Lockhart came into the school when clubmate Gregory Simpson played on the first Hogan Cup winning team in 1989.
“You looked up to him and you heard of boys like Eunan O’Kane and Ryan Murphy,” Lockhart said.
“I was in first year and Anthony Tohill was in sixth form…he was a giant. When they came in with the cup you are asking yourself if we’ll get to that level.”
Lockhart compares his time in school to touring Australia with Ireland. In both environments, he often felt like pinching himself; such was the level of enjoyment and satisfaction.
“I was watching a show about (Pep) Guardiola the other day and he was saying his group was humble. Our group was the same, there were no egos,” said Lockhart said, comparing it to his MacRory group.
An appendix operation forced him out of the D’Alton campaign and he returned to sit on the bench as St Pius, Magherafelt beat them out the gate in the final.
“You’re sitting thinking we had a bad year group, but six months later we beat them in the Corn na nÓg (group stages) and then again in the semi-final,” Lockhart.
They faced an Abbey team in the final, with Enda McNulty, Aidan O’Rourke, Barry Duffy, John and Tony McEntee in their ranks.
“We were five points up and they scored two goals to win it and my man, Cormac O’Hanlon, scored one of them,” Lockhart said of the last time his age group lost in Ulster Colleges’ football.
Playing for St Patrick’s, Maghera gave him confidence. It brought him to another level. All through the younger age groups in Banagher, it was one of his best friends, Gary Biggs, who was always chosen as Player of the Year.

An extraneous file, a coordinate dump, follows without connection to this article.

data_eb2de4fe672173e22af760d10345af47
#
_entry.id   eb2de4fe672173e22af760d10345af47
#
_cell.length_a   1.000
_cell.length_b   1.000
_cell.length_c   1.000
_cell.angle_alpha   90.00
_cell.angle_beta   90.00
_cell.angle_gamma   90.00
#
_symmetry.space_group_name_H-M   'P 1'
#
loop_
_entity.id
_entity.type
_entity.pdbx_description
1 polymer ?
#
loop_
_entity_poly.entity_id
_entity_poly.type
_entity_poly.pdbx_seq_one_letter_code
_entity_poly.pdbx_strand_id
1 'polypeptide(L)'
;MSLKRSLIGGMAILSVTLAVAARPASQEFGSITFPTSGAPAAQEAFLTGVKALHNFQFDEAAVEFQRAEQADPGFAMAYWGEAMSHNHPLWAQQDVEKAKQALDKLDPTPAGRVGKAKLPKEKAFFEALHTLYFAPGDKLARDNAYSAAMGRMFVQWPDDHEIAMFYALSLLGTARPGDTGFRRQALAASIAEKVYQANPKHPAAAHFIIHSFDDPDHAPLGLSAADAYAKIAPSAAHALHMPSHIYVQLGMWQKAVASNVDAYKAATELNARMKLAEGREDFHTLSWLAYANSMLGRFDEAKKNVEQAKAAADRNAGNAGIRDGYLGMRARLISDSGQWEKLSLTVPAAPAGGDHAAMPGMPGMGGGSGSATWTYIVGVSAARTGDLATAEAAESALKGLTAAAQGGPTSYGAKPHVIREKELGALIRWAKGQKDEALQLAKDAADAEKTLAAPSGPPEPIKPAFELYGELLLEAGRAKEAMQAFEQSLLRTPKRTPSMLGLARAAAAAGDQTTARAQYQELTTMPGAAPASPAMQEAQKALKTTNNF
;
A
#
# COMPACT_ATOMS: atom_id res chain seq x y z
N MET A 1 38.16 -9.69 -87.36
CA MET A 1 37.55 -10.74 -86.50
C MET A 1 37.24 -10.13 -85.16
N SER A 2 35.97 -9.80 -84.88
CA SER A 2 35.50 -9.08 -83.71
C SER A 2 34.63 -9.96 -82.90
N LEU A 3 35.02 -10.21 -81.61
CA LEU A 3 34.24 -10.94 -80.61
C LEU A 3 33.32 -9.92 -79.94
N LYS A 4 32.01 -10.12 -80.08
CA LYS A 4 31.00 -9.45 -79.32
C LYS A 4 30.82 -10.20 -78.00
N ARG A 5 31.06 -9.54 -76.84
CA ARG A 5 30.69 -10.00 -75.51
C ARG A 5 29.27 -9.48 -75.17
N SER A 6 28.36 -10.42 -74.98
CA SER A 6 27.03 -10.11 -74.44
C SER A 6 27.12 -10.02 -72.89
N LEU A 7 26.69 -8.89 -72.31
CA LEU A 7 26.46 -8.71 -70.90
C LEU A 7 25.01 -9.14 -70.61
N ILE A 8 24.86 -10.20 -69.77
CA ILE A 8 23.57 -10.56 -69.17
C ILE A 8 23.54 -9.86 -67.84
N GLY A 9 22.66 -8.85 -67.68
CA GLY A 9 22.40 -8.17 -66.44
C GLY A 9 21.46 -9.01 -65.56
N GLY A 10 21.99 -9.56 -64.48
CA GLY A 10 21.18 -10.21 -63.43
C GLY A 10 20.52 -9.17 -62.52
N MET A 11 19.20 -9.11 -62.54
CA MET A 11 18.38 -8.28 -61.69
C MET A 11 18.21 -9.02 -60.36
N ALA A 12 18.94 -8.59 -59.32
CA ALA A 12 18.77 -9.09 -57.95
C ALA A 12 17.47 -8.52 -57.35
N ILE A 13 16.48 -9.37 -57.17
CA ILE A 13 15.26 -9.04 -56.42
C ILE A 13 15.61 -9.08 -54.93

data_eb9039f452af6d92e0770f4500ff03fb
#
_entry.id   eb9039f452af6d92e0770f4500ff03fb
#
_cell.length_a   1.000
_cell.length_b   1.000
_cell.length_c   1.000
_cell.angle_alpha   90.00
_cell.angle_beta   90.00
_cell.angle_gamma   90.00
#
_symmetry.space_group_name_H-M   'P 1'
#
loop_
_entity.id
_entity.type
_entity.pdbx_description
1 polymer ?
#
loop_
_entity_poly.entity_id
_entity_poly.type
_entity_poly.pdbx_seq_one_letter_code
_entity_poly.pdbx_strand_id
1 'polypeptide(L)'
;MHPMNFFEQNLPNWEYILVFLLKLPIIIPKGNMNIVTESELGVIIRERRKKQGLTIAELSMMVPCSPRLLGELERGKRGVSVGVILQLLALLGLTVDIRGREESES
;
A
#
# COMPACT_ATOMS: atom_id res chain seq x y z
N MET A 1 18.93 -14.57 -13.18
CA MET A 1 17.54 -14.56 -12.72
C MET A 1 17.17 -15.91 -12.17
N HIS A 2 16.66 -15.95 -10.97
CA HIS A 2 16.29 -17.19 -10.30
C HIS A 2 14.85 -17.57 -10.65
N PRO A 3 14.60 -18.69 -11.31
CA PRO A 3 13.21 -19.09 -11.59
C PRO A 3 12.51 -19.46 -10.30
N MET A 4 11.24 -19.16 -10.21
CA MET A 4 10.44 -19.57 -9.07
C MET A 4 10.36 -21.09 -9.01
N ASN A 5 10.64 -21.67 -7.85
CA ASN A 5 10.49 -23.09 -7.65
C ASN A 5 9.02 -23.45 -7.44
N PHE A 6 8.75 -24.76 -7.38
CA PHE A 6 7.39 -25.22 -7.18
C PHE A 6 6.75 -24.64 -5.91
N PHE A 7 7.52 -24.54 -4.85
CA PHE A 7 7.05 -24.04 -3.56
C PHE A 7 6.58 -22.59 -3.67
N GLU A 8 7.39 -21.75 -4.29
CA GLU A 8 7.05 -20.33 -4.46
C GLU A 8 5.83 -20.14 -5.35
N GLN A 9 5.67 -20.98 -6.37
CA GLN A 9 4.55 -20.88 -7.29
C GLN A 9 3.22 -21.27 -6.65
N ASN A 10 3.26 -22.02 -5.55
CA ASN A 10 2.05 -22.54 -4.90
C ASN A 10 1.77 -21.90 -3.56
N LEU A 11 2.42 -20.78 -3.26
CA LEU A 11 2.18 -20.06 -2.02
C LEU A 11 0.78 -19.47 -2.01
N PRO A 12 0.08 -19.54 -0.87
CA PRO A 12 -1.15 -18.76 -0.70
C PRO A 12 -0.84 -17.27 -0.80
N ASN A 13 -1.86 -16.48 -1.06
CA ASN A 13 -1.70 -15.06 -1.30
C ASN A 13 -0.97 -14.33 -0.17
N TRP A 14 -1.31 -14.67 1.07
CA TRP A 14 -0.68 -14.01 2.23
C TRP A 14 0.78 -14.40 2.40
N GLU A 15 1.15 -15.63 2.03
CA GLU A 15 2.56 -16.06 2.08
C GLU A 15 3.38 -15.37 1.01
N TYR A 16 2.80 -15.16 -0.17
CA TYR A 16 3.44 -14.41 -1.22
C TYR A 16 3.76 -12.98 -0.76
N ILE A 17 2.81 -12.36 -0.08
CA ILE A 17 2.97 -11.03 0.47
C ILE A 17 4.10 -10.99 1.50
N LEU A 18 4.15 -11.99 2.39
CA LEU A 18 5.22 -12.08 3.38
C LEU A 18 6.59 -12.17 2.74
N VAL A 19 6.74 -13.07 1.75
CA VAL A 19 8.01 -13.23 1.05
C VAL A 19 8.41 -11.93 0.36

Lockhart, who concedes how Biggs was just better and more skilful, did pick up the accolade at minor level.
Playing against the top players from across Ulster on blustery Saturday mornings on the fringes of Lough Neagh built character. The driving rain on pitches in Derrylaughan and Brocagh tested your skills under adversity.
“It instilled a confidence that I could compete at this level,” Lockhart insists.
“What our school brought to the table…Big (Paul) Hughes, Adrian (McGuckin) and you had (Liam) Kielt…they were the main characters. Then you had people like Joe McGurk in hurling and Michael McKenna…they all threw their wee bit into the mixture to make you a good player.”
Lockhart is full of praise for Hughes, now a teaching colleague in Maghera, for his 38 years of service in the school and influence on him and the countless players who passed under his watch.
“Adrian always used the mantra of never settling for mediocrity,” said Lockhart of a man who also managed him in UUJ.
“It’s a combination of coaching and your peers,” he said of the players he played with.
“They set high standards. Now, if I take a school team when they are young and get hammered, you do a bit work with them and close the gap.